Motor City Fastener buys Emco, an electrical and mechanical supplies distributor, and gains a presence in the Southeast.
The B2B fashion marketplace is extending its technology offerings to appeal to such large retailers as Neiman Marcus.
Uptake from large retail customers is driving online sales growth at Joor Inc.’s JoorAccess.com, an online fashion marketplace where some 155,000 retailers can browse and purchase wholesale from 1,500 brands like Vera Wang, Alexander McQueen and Michael Kors, CEO Mona Bijoor says.
This year Joor plans to generate about $25 million in business-to-business e-commerce revenue, a 67% increase from $15 million in 2015, Bijoor says. The company projects that gross merchandise value of all the transactions processed across JoorAccess.com will be $15 billion in 2016, more than double the $7 billion last year, she notes.
“We sign about 50 to 60 new manufacturers a month,” Bijoor says. “Last year this time, we signed 30 to 40 brands per month.” She also says that average order size has jumped to about $14,000 so far in 2016, up from about $2,500 this time last year. Bijoor credits the increase in order value and in the number of listed manufacturers to Joor’s recently attracting as buyers on the marketplace such major retail chains as Harrods, Neiman Marcus, Bergdorf Goodman and Myer Department Store. These chains are placing high-volume orders to serve their many retail locations, and convincing their clothing suppliers to list on JoorAccess.com so they can place all their orders through one order management system, Bijoor says.
To best serve these new, large retail customers, Joor is developing the customization capabilities and analytics reporting available on its order management platform in 2016.
Joor’s current platform allows retailers with multiple stores to plan and compare product assortments by individual store location. By the end of June, Joor’s in-house developers are scheduled to launch reporting capabilities that allow retailers to plan assortments by region. “We’re also going to focus on how to provide attribute comparisons, trend comparisons and classifications—like line skirt versus a mini skirt versus a maxi skirt,” Bijoor says. “That classification helps retailers buy into trends, shop for specific attributes and avoid overbuying or underpenetrating in a certain area.”
A buyer for J.Crew, for example, may be interested in adding more leather, lace or leopard print products to their spring line, Bijoor says. The updated Joor platform will allow retailers to search for products according to these specifications. “A lot of these retailers are doing this analysis on the spot, in the actual buying appointment, and circling a line sheet,” she says. “This allows them to visualize the assortment and avoid making bad buying decisions.”
The company is also focused on upgrading the customization options of its order management platform, to extend its integration options to a greater number of retailers’ and manufacturers’ enterprise resource planning, or ERP systems, which are used to organize information on inventory, financial records and a customer activity. Joor currently integrates with ERP systems ranging from “more basic, rudimentary” technology to those from larger companies like Oracle Corp. and SAP SE, Bijoor says. The new platform will allow retailers and brands to customize their Joor order management site, so they don’t end up with what Bijoor calls “dirty orders” that are incompatible with these back-end business software systems.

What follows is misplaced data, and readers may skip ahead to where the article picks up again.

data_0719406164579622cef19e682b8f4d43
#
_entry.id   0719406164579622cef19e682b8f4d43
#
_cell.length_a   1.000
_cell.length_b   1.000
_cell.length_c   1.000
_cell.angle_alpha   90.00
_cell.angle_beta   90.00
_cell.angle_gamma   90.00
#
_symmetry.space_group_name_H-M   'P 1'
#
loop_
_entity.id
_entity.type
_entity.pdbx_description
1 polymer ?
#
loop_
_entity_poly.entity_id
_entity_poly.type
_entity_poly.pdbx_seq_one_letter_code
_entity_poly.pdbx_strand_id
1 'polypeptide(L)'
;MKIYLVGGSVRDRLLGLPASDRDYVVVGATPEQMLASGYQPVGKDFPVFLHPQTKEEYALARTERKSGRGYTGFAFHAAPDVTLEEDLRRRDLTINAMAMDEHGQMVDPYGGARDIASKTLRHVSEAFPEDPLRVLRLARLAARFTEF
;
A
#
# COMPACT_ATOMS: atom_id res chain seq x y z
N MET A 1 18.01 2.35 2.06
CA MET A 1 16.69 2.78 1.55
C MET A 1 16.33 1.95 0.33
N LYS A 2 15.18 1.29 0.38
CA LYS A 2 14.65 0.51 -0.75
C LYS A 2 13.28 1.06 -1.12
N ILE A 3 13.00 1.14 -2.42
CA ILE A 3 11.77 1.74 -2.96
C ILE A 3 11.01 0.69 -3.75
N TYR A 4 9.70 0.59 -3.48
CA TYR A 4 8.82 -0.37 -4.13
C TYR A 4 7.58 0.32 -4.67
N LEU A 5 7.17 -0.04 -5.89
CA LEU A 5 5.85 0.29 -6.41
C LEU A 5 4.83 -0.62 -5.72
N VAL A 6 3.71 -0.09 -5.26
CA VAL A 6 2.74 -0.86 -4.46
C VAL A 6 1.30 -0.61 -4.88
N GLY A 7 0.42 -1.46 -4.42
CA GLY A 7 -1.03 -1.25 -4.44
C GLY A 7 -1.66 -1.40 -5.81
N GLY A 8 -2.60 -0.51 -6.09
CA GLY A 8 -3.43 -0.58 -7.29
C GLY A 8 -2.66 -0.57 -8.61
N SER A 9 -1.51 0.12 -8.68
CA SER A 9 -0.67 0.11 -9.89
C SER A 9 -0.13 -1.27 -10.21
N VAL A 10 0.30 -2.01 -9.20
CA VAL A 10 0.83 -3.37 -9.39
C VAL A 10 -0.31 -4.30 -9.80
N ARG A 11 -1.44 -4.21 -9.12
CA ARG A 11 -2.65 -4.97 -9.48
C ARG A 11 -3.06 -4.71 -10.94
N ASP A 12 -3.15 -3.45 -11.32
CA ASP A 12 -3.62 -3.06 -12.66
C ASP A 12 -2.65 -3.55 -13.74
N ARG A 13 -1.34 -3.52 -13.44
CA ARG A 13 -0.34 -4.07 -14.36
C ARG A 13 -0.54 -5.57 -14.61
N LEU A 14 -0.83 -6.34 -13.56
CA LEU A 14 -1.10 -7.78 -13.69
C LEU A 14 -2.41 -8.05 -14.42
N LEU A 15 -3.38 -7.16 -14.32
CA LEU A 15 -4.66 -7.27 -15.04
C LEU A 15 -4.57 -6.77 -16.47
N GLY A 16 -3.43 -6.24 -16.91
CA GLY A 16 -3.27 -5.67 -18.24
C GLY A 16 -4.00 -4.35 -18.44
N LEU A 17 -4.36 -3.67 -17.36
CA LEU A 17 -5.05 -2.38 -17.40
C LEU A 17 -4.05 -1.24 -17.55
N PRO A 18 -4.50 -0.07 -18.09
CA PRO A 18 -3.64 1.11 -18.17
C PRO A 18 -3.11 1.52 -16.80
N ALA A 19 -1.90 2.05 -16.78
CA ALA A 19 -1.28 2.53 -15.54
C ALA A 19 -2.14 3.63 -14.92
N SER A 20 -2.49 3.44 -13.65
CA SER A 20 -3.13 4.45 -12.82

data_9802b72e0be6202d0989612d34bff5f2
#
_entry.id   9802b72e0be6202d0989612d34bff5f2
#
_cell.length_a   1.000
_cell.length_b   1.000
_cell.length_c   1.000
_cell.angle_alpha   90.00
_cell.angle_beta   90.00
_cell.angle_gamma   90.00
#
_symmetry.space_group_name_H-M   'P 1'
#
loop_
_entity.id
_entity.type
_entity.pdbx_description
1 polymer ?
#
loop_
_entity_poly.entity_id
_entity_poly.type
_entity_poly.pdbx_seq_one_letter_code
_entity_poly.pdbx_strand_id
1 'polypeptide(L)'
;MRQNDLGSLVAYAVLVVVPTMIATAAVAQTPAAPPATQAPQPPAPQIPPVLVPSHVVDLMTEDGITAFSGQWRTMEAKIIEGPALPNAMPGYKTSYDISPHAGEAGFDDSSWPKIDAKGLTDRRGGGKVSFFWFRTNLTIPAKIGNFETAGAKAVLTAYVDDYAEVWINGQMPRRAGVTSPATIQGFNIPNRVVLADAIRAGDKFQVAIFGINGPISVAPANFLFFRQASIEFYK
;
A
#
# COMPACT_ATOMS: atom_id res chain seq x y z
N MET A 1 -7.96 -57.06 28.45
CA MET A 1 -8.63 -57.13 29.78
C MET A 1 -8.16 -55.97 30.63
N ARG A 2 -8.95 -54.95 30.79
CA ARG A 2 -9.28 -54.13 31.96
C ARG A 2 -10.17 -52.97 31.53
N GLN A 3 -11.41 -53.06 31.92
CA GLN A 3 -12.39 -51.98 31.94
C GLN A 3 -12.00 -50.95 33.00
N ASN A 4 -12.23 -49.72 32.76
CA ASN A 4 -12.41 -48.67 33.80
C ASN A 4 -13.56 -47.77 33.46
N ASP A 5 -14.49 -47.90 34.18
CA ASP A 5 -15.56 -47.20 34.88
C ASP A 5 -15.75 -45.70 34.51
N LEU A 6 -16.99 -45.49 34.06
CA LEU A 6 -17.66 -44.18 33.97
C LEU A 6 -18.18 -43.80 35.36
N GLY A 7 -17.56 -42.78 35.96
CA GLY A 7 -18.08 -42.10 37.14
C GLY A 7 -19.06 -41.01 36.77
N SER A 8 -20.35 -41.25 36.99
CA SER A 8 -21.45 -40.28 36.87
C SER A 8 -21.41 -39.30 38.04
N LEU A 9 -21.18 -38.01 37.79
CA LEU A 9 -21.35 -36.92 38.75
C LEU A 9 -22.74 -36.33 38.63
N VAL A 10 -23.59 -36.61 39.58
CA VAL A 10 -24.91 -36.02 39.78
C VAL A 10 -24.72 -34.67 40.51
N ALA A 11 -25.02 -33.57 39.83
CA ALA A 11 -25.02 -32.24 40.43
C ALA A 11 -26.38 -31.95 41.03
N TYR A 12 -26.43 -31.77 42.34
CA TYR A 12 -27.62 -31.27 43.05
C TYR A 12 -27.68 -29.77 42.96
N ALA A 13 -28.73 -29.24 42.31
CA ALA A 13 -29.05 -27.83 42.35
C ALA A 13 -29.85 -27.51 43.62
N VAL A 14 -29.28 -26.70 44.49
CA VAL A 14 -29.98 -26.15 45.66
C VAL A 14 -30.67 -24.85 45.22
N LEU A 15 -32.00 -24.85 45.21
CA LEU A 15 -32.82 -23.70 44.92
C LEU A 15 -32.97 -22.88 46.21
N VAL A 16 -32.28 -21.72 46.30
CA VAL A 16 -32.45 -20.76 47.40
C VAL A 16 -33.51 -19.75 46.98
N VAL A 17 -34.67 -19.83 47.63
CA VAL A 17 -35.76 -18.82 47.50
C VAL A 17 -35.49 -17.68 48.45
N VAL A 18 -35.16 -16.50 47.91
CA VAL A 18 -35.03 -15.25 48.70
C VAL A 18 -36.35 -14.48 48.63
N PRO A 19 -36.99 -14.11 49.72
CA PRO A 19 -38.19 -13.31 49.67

A retailer’s ERP system, for example, may not accept orders with a color code that is more than eight characters long, Bijoor says. The new Joor platform will automatically truncate colors’ names that are greater than eight characters to fit such systems. Users will be able to design their own order management platform to only feature the product information they need, and can choose from more than 50 attributes that must be included so the platform best integrates with their inventory management and other software.
“The display is customizable, so if you don’t want it, than it doesn’t show up,” Bijoor says. “You, or your brand, can build your own order export platform with the requisite fields. If you only want these five variables, then we won’t send you the other 50.” These upgrades are meant to increase the speed at which orders are processed, she adds.
In-house developers started this project in early 2016 and plan to launch it by the end of the year. Joor also plans to open offices in Scandinavia and Germany by the fourth quarter, and hire 25 new sales reps by the end of 2016 to support international expansion, Bijoor says.
Manufacturers have two pricing options. One option, usually taken by large, mature brands, is to pay an annual listing fee that ranges from $25,000 to $150,000, depending on the number of SKUs, geographic markets, and transaction volume processed on JoorAccess.com, Bijoor says. The other option is to pay an annual listing fee plus a 3% transaction fee on every order processed across the platform. Joor receives its fees after it ships products to buyers, which can result in a payment lag time of up to five to six months, Bijoor says.
Retailers may join the JoorAccess website for free but pay $200 per month per merchandise buyer using the app.
Joor also charges a fee for integrating its order management platform to users’ custom ERP systems. The average integration fee is $5,000 for brands, and “for retailers it’s totally different because they have these huge behemoth integrations with a ton of customization involved,” Bijoor says. She declines to estimate an average integration fee for retailers.
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